Rabbi Dr Jonathan Romain of Maidenhead Synagogue wrote to The Times concerning the Pope’s recent comments following the Paris attacks.
Sir, If Pope Francis (“Mock Islam and expect a punch, says Pope”, Jan 15) can throw a punch, others can justify using a Kalashnikov. Satire or insults hurt only when they reveal a truth that others wish to hide, be it rogue rabbis, paedophile priests or horrible humanists. When it is offensive without cause, it falls flat and just reflects badly on the source.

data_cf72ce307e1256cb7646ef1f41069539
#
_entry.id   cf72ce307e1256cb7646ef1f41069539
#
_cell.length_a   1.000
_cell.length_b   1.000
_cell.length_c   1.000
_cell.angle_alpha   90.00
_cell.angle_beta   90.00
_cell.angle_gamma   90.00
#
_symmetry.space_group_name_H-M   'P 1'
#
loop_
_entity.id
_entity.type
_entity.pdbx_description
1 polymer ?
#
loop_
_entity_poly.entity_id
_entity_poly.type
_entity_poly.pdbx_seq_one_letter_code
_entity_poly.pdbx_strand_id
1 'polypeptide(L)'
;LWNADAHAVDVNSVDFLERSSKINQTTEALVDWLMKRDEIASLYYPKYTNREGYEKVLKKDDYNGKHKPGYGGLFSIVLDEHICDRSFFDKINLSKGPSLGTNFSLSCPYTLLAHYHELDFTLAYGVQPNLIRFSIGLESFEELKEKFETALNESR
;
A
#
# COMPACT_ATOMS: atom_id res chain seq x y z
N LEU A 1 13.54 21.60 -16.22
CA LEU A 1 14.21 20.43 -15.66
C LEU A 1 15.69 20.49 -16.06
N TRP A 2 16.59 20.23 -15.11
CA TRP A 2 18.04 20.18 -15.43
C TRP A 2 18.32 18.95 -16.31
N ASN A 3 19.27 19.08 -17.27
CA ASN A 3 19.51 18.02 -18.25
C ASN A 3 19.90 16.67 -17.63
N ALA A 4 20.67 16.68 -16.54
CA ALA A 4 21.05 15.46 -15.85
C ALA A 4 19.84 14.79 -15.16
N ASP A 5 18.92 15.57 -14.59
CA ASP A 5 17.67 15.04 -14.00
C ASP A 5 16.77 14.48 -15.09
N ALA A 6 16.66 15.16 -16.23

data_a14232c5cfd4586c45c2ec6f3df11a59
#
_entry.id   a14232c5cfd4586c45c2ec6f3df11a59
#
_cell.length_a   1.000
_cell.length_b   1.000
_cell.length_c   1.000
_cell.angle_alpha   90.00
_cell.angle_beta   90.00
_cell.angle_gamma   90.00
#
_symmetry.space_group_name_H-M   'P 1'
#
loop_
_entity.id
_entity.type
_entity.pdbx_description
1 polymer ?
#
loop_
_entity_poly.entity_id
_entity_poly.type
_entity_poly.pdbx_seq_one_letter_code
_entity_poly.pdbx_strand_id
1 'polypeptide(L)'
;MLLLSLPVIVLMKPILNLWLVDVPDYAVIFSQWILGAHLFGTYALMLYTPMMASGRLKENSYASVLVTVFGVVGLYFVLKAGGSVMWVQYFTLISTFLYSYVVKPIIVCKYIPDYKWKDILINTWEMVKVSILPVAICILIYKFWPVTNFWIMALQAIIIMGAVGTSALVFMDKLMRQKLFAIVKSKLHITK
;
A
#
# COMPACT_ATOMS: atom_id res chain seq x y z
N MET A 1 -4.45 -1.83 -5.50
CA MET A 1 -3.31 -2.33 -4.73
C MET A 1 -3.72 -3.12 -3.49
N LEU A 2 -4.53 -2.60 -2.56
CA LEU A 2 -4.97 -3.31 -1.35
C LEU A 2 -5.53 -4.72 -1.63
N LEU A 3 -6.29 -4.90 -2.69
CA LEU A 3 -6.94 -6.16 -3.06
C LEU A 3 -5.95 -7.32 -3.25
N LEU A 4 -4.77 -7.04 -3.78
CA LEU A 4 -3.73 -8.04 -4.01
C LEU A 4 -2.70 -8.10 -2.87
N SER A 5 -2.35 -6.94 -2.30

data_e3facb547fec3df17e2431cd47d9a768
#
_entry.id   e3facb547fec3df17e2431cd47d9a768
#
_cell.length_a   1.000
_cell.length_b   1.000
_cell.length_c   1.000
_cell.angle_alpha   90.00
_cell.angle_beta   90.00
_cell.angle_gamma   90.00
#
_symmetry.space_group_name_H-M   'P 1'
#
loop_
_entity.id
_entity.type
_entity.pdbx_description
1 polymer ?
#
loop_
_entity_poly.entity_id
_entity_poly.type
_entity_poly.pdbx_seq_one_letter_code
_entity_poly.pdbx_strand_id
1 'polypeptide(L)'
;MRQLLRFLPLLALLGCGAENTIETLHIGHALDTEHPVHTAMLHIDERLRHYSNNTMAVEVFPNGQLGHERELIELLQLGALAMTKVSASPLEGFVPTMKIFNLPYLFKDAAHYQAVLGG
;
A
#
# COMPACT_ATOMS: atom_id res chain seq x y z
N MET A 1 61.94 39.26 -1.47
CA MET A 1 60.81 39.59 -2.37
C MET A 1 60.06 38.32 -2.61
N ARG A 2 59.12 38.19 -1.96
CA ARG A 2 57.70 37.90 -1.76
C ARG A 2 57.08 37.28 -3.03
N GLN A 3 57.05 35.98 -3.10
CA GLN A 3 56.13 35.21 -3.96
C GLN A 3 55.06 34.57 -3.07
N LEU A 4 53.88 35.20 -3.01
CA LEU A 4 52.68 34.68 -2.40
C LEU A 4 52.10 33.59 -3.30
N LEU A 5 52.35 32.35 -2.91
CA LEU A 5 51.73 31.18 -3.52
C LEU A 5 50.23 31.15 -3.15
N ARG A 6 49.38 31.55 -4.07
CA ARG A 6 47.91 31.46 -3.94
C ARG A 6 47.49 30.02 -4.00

After all, religious satire originates in the Bible, when Elijah tells the prophets of Baal that the reason their God is not answering their prayers is that he has fallen asleep or gone to the loo, and so they should shout louder to get his attention (I Kings 18.27).
Religious groups — or anyone else — need fear ridicule only when they are being ridiculous; in all other cases, the old adage about sticks and stones is still the best advice.